Eminem announce’s 9th LP!

Today, Eminem announced that his next album, Shady XV, is going to be released on November 28th, black Friday.  

Shady XV will mark 15 year’s since Eminem released his Slim Shady LP back in February of 1999. 

Listen to the first single, “Guts Over Fear,” right now, here.  It features guest vocals from the extremely talented,Sia. 

Kimbra - The Golden Echo - Album Review

Release Date: August 19, 2014

If it wasn’t for the 2012 summer smash, “Somebody That I Used To Know,” by indie-pop artist, Gotye, then you might not know who the artist is that I’m writing about.  Kimbra released her debut record, Vows, in the midst of an indie artist blowout, hoping to score a freethrow with her bluesy-alternative-pop sound.  Sadly for her, it seems like nobody outside of Australia or New Zealand has heard the record; the best bop to come from her debut was “Settle Down,” an almost quartet track about wanting to spend her life with someone.  On Kimbra’s sphomore effort, The Golden Echo, she explores a more laid back 80’s hip-hop era. Beautifully titled, the record reflects an elegantly established metaphor about opposite sides of emotions; happiness vs. sadness, anger vs. peacefullness, love vs. heartbreak.  Just as echos change shape and form as they bounce off surfaces, Kimbra uses the LP to showcase her ability to grow as an all around artist.  From the bass driven “90’s Music" to the Prince/MJ inspired "Madhouse,” the formation of the album twists itself up more and more into the analogy about Kimbra’s compelling emotional disconnect.  One thing from Kimbra’s feature on Gotye’s track that might have hindered her was that it didn’t really give her the opportunity to show her true vocal strength.  Given full range on the record, Kimbra really shines in her ability to shatter glass with her voice while still being able to keep the tracks catchy and interesting.  Tapping into the “summer jams” skillset, she veared a slight left and created her own almost hip-hop/jazz record, making for an almost perfect sunrise to sunset masterpiece.  I went into the record with no expectations, I’ve wanted to like Kimbra for so long, I wasn’t prepared for this record’s immense gravitational pull.  I can’t really say anything bad about the record, it’s exceptional artistic allure is enough to make anyone a Kimbra fan.  Kimbra, congrats on your leap forward, you’ve certainly caught my attention.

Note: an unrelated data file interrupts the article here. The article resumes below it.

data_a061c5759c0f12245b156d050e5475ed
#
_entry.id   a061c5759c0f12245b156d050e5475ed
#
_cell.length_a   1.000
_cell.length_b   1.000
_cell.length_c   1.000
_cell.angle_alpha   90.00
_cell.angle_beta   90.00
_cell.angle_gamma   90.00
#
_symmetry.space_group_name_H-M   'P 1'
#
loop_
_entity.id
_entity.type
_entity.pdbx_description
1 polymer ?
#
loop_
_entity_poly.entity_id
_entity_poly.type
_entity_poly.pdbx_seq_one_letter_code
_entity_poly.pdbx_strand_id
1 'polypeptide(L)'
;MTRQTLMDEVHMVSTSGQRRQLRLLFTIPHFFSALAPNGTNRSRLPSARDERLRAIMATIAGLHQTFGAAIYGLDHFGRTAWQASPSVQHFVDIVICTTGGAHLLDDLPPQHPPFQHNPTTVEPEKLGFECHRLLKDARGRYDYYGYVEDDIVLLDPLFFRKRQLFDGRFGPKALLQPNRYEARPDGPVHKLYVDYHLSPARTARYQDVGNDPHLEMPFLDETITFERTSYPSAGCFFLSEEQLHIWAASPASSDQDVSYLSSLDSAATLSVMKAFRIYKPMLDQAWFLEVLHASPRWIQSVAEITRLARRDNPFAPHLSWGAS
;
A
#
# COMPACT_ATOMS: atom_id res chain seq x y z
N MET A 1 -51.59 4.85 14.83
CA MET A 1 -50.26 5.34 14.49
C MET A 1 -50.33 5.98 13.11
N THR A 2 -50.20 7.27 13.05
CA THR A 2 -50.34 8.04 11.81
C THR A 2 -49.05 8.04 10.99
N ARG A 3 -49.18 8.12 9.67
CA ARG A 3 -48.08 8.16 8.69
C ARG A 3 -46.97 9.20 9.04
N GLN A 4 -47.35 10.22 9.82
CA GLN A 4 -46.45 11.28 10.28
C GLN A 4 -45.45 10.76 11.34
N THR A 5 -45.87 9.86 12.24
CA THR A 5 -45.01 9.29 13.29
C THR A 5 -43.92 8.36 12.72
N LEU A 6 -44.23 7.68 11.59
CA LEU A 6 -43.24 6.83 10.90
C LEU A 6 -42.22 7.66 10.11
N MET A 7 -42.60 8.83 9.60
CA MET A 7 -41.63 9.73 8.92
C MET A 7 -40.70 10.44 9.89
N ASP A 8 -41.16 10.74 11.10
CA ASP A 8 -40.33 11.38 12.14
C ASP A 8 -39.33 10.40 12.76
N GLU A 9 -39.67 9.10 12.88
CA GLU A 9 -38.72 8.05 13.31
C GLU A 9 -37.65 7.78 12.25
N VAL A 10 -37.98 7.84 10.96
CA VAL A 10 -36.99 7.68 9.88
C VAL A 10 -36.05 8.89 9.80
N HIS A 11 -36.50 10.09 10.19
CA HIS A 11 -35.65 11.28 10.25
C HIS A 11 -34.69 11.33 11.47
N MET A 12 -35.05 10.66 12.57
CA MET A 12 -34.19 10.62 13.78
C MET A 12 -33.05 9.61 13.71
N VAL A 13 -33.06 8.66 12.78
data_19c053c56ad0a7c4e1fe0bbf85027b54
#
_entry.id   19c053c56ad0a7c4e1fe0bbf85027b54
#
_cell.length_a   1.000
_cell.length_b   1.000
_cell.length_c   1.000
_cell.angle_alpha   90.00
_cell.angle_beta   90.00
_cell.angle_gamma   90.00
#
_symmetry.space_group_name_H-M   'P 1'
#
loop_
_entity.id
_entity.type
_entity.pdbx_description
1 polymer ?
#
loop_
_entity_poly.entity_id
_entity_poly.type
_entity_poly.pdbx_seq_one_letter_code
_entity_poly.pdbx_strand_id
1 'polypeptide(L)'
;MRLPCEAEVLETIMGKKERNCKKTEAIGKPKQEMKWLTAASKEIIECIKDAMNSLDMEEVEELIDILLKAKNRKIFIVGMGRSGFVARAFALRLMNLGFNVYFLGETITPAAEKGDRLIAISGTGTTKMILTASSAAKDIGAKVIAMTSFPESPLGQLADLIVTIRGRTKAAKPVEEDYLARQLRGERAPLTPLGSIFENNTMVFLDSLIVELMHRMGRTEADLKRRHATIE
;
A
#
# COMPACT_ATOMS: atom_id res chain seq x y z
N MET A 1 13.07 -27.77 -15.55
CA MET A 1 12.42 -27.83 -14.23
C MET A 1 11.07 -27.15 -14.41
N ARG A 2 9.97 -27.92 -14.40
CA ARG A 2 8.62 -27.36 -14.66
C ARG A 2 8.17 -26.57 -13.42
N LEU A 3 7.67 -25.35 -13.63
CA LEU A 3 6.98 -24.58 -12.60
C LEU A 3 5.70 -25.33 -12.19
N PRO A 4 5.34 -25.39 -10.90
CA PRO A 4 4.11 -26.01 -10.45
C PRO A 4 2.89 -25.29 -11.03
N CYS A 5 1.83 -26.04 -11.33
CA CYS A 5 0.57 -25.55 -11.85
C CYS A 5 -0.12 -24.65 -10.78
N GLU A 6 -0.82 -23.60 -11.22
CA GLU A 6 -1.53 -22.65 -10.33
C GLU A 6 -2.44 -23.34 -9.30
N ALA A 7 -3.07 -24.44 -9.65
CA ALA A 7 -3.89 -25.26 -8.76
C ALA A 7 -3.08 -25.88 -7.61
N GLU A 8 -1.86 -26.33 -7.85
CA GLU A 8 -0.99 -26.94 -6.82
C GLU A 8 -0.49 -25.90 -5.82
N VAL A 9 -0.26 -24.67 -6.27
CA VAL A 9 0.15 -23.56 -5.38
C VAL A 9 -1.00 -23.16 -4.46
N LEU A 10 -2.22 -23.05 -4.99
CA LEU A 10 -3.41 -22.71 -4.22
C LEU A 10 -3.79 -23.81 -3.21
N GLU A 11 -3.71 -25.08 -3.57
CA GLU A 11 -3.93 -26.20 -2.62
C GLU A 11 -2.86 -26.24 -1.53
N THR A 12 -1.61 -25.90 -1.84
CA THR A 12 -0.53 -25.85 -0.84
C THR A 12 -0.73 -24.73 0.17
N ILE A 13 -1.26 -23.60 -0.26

✩ | 9/10

Standout Tracks:90’s Music," "Goldmine,” & “Madhouse

Jesse McCartney - In Technicolor - Album Review

Release Date: July 22, 2014

It seems like 2014 is gonna be labeled as “the year of comebacks.” With so much buzz going on around superstars like Sia and Sam Smith, these throwback artists seem to be getting looked over.  One gem in particular is Jesse McCartney’s 4th studio album, In Technicolor. (We are not including his unreleased album, Have It All, which leaked a few years back; we don’t talk about that trainwreck.) In Technicolor is indeed a solid comback record; it’s essentially the love child of Justin’s 20/20 Experience and Pharrell’s Girl.  If I didn’t describe the record perfectly in the last sentence, maybe you’ll just need to hear it to understand.  Jesse really brought his A game to the table with this record; trakcs like “Back Together," "Checkmate,” and the drawnback piano ballad “The Other Guy," are some of the best male pop songs released this year.  In my experience, records normally go boring after the first half of the record is through.  With Technicolor , it’s a decent album all around (save for “Punch Drunk Recreation”) it just doesn’t have the “spark” it needs to earn Jesse a #1.  Is it an honest pop record?  Yes.  Will it bring Jesse back in the spotlight?  Sadly, no. 

✩ | 7/10

Standout Tracks: ”Back Together,” “Checkmate," & "The Other Guy